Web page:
My father manufactured western shirts (Tem-Tex, “Styled in the Heart of Texas”), so I grew up building structures with empty thread spools on the office floor, wandering around the clattering sewing machines that smelled of 3 in One Oil, loving the fabrics and their textures, reveling in the endless range of colors, trims, and patterns.
Little wonder that I love fashion now. So when the Maggy London women’s clothing brand asked me to be one of their “Women Who Make a Difference,” I didn’t hesitate to say yes.
Saying yes to unexpected opportunities in life was one of the pieces of advice I shared.
I spent a fun afternoon doing the photo shoot with Maggy London’s amazing creative team and wearing several of their beautifully styled dresses. Especially the red ones of course, but the black ones are lovely too. I stayed on brand.
A serious part of the discussion (some of which is on their blog and others will show up at various times) had to do with personal branding. It started with a question about how I regard fashion in relation to my work, and to being a professional woman in general. I’m confident in my sense of style, probably as a result of my childhood familiarity with the trappings of fashion, albeit a specialized niche, and why I still love a great fitting pair of jeans more than anything. Except for shoes, of course. I agree with either Marilyn Monroe or Bette Midler, both of whom are credited with originating the notion that with the right shoes, a girl can conquer the world.
For many women, there is significant tension between on how we are expected to look and how much attention we want to give to that versus what we know we are capable of doing as professionals and as leaders.
Women’s bodies are objectified in media and judged in daily interactions with friends and family members so that by the time we are adults, we may find the locus of power outside of ourselves if we pay too much attention to how others react to our physical beings.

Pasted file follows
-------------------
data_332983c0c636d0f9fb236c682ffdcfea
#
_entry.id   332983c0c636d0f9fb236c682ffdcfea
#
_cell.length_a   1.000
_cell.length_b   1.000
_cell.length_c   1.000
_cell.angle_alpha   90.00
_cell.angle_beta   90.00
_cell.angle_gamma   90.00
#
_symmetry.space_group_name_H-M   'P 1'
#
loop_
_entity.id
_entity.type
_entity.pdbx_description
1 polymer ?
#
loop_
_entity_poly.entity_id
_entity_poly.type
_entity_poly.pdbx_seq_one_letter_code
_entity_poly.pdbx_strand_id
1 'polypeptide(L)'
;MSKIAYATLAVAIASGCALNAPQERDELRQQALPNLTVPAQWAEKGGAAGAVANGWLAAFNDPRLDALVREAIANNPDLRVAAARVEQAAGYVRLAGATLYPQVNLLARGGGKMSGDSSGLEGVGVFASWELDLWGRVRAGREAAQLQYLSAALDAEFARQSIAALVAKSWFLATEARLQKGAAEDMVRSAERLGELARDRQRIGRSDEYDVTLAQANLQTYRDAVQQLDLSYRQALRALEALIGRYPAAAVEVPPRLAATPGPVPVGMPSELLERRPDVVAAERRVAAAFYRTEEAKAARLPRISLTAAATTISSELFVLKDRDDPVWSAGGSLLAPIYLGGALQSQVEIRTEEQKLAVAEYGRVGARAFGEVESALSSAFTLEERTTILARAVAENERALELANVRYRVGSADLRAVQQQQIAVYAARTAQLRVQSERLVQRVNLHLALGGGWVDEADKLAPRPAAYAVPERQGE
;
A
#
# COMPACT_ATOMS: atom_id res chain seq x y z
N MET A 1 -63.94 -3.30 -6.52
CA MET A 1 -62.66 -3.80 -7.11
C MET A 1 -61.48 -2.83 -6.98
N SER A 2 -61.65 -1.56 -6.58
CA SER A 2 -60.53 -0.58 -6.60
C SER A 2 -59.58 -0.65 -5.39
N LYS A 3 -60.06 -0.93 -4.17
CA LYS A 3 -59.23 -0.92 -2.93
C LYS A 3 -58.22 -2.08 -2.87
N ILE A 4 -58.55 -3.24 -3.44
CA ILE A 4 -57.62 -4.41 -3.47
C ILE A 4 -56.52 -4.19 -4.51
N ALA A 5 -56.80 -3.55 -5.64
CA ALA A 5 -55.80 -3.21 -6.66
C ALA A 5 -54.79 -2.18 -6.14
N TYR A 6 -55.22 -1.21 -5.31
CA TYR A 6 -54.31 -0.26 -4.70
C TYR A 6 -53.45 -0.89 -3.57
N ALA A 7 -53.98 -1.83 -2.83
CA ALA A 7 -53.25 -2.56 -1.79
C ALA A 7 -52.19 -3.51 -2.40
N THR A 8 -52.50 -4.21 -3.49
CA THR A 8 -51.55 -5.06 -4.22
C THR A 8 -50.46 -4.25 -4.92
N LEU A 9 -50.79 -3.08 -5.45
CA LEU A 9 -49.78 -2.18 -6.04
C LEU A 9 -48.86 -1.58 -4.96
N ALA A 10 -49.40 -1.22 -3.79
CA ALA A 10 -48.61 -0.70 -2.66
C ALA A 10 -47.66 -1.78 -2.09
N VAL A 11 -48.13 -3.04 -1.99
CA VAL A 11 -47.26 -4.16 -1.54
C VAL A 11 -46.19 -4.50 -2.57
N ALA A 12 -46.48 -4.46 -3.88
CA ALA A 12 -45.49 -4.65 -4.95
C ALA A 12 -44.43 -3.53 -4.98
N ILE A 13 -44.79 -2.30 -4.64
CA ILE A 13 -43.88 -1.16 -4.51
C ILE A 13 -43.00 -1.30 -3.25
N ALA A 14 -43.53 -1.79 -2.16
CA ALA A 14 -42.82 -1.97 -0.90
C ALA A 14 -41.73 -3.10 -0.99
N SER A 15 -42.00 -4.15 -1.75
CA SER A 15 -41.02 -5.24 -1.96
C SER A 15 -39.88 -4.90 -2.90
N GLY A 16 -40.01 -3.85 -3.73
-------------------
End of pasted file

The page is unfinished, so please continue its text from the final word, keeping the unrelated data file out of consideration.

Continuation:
But like any other resource, fashion is also a tool that can be used as part of our brand, how we show up in the world, and the statement we want to make about who we are. My favorite of Eve Ensler’s performance pieces is entitled “My Short Skirt.” The punchline is “My short skirt, believe it or not, has nothing to do with you.”
Well of course, it does have something to do with how we are perceived, but the point is we get to decide that question. We get to define ourselves, and indeed we must define ourselves or we will be subsumed and consumed by our culture and what it tells us we should be. For when we break with cultural expectation, we are confronted with this poignant observation by novelist Barbara Kingsolver: “The #MeToo movement can’t bring justice to a culture so habituated to misogyny that we can’t even fathom parity, and women still dread losing the power we’ve been taught to use best: our charm.”
That’s a scary place for many women. And therein lies the most destructive Catch 22 women face every day. It’s hard to change a culture while you are living in it and it’s nearly impossible “to fight an enemy who has outposts in your head,” to quote feminist author turned spiritual awareness teacher, Sally Kempton.
And yet, changing the culture in the deepest, most profound ways is exactly what we are challenged to do today. We are setting the world aright as we go about the work of accelerating women’s move from 20 percent of top leadership to parity by 2025.
Whether it’s deemed fashionable or not, we must make our brand the stamp of this historic moment by going #beyondmetoo to women’s #powerTOlead.
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